there is no face

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This year’s Edinburgh International Film Festival led to:

Reviews of Learning to Drive, 13 Minutes, Last Days in the Desert, 45 Years and The Legend of Barney Thomson for Critic’s Notebook.

A look at Future Shock! The Story of 2000AD for Tripwire.

And at Sight & Sound another attempt to grasp what EIFF is up to with its British programme, the topic that won’t go away.

No one believes me when I say that my sympathies are with any film festival compelled to show the only fare that’s on offer to it, and for all the strengths of UK production you could hardly be confident in claiming that there was a surplus of high-quality material. On the other hand, a festival allowing its programme to wither through neglect would have some questions to answer – although who exactly is inclined to ask them? The obligation should fall on critics, but at seemingly every film festival in the land these days you can overhear a theory that things are fine as long as the industry programme goes down well.

The competition field for the Micheal Powell Award was allowed to grow by nearly 50 percent this year, although the cash prize seems to have been removed. It’s tough to argue that the field shouldn’t have been adjusted in the other direction, especially when last year’s winner was such a clear and pointed statement that it felt like a tough-love version of those notes left by Chief Secretaries to the Treasury on the way out.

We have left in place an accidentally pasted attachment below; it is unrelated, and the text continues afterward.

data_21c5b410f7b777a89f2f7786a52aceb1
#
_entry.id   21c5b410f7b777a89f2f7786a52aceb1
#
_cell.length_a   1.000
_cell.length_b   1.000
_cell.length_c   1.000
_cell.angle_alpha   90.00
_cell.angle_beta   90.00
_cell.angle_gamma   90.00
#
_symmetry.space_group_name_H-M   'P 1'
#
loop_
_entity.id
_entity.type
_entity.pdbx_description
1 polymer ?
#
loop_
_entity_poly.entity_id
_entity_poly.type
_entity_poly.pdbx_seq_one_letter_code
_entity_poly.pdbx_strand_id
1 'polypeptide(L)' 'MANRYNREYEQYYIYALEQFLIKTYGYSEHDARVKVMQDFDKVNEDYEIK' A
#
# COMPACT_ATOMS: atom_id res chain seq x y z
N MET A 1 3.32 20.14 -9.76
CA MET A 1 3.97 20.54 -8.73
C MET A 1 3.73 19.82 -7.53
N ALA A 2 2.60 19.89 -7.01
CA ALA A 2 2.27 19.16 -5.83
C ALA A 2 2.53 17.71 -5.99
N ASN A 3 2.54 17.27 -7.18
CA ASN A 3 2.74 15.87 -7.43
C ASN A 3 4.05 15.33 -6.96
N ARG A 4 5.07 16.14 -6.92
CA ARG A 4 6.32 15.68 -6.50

This time around 45 Years was a more authentic winner, since Andrew Haigh’s film is at the start of its long-term cultural impact; but not nearly enough of EIFF’s other British films have a similar glittering reputation ahead of them. Four or five have just had their entire cultural moment, between the time the director stood up to say thanks for coming and the time they sat down again. When that happens the losers every time are the paying audience, no matter what delegates say.

(Pictured: Tu Dors Nicole, a droll piece of whimsy operating in a fairly normal register for Quebec, and which compared to some of the festival’s British films looked like a moon shot. Our loss.)

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